Wednesday, November 16, 2016

Holiday Sale on DNA testing on now for a limited time

DNA tests can help you find family, break through brick walls and trace your lineage through time. Family Tree DNA is a leading DNA testing company and is now offering a significant sale on many of its products for a limited time:
Family Finder autosomal test will find Family Finder Matches and Ethnic Percentages: $59
Family Finder plus Y-chromosome for 37 markers (for males only): $188
Family Finder plus Y-chromosome for 67 markers (for males only): $278
Family Finder plus a Full Mitochondrial Sequence – for both males and females, an mtDNA test that traces your maternal line: $228

Y-chromosome test with 37 markers (for males only) to test your father’s male ancestry: $139
Y-chromosome test with 67 markers (for males only) to test your father’s male ancestry: $229
Y-chromosome test with 111 markers (for males only) to test your father’s male ancestry: $319

mtDNA test with HVR1+HVR2 to test your mother’s female ancestry: $79
mtDNA test with Full Sequence to test your mother’s female ancestry: $179

You can learn more at https://www.familytreedna.com/products.aspx.

It is that time to renew your membership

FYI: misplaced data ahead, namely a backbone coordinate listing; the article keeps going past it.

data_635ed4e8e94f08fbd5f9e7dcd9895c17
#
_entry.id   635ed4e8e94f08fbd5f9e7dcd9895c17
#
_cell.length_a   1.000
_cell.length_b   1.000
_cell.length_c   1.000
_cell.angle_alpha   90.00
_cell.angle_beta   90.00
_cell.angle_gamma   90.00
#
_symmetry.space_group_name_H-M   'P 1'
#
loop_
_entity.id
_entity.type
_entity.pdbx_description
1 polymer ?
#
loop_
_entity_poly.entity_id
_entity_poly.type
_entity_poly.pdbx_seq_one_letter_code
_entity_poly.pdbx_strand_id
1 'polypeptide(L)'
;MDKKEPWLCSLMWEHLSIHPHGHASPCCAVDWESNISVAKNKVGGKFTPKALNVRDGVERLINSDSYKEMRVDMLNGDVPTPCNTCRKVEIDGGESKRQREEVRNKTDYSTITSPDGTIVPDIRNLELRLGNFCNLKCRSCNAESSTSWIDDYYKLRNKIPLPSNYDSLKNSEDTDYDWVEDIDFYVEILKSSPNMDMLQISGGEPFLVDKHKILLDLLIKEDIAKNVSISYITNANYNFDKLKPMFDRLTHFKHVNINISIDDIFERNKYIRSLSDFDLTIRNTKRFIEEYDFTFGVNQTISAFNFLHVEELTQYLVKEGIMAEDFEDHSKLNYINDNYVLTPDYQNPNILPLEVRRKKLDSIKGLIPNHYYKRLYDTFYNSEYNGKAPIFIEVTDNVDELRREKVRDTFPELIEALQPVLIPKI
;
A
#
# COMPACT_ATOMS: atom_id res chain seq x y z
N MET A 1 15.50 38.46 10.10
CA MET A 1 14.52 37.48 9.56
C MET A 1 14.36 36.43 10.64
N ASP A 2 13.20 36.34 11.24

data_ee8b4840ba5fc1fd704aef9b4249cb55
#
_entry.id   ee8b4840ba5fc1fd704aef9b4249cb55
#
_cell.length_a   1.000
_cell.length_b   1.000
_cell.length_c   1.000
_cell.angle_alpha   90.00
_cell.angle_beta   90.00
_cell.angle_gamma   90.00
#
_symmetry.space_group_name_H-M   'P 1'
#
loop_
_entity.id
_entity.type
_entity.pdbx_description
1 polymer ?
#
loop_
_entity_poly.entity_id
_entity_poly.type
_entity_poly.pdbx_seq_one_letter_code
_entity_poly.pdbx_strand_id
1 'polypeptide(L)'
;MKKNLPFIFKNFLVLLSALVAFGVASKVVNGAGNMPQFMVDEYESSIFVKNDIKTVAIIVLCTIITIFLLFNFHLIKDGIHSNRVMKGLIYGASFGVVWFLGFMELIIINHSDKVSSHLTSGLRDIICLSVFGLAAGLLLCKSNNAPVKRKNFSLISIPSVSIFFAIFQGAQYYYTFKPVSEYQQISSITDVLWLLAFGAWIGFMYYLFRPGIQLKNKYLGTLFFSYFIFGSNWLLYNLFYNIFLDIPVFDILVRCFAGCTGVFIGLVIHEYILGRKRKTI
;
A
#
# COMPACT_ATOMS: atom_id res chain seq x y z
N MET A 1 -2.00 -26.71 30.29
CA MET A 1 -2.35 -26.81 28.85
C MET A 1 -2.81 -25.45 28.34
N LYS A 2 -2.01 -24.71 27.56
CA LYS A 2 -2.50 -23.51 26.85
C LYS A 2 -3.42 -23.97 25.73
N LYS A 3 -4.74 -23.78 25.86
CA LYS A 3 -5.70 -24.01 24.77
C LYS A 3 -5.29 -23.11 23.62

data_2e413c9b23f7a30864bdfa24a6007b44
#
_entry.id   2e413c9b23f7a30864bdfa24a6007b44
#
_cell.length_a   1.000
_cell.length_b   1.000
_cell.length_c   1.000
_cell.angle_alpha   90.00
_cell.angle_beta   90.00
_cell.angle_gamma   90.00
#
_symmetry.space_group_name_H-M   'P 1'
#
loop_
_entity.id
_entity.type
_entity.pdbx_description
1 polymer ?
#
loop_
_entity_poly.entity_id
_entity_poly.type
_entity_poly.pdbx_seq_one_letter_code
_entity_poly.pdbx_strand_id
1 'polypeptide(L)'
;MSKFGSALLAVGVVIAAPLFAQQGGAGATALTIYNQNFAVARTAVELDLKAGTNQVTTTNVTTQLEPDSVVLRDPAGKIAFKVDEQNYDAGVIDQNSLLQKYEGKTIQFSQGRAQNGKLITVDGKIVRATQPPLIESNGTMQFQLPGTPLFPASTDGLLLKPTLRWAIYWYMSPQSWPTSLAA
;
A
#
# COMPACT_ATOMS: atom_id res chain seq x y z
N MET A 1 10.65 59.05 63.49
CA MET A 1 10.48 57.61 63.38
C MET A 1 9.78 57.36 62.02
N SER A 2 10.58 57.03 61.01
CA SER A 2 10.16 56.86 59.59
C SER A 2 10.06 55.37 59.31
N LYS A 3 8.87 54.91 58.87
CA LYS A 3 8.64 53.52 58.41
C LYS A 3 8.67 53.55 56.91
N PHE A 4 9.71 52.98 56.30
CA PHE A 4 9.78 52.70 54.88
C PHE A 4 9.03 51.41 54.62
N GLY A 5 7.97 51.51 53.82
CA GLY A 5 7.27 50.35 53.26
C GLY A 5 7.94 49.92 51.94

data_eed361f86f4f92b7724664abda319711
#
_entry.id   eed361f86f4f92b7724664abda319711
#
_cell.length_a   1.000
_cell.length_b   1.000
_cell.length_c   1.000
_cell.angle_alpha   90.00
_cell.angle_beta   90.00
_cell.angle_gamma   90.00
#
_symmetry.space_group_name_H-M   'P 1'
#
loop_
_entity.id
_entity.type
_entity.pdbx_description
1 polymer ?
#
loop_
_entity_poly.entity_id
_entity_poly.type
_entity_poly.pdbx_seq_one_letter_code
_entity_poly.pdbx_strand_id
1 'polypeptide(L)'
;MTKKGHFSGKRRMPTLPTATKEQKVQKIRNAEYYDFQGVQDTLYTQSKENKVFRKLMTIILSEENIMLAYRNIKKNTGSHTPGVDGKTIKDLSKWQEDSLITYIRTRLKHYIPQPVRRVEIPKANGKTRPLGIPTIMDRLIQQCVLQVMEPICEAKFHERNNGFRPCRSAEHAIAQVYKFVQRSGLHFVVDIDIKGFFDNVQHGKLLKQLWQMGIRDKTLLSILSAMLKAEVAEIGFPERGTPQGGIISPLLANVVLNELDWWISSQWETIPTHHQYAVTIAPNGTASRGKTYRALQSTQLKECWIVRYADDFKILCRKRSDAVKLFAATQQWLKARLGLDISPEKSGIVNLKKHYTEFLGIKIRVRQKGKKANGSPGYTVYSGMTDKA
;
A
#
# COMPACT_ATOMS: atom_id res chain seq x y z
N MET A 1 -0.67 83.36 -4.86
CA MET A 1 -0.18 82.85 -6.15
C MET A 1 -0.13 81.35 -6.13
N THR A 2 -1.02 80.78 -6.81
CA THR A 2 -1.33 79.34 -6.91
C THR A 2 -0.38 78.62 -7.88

It is that time of the year where we ask our members to renew their membership and/or to give or support a friend/ relative a gift membership to our organization, Genealogical Society of Hispanic America- Southern California (GSHA-SC). Donations to our organizations are also welcome to help sway the cost of running a 501(c)(3) non profit California organization which was founded to promote Hispanic genealogical and historical research with a focus on, but not limited to Colorado and New Mexico, as well as Mexico, Arizona, California, and Texas, thereby expanding awareness and knowledge of individual culture, history, and traditions.

GSHA-SC General Meeting, Elections and Pot Luck for December 3rd, 2016

Special Presentation:
“Encarnación’s Kitchen: Mexican Recipes from 19th Century California” Presented by Victor Valle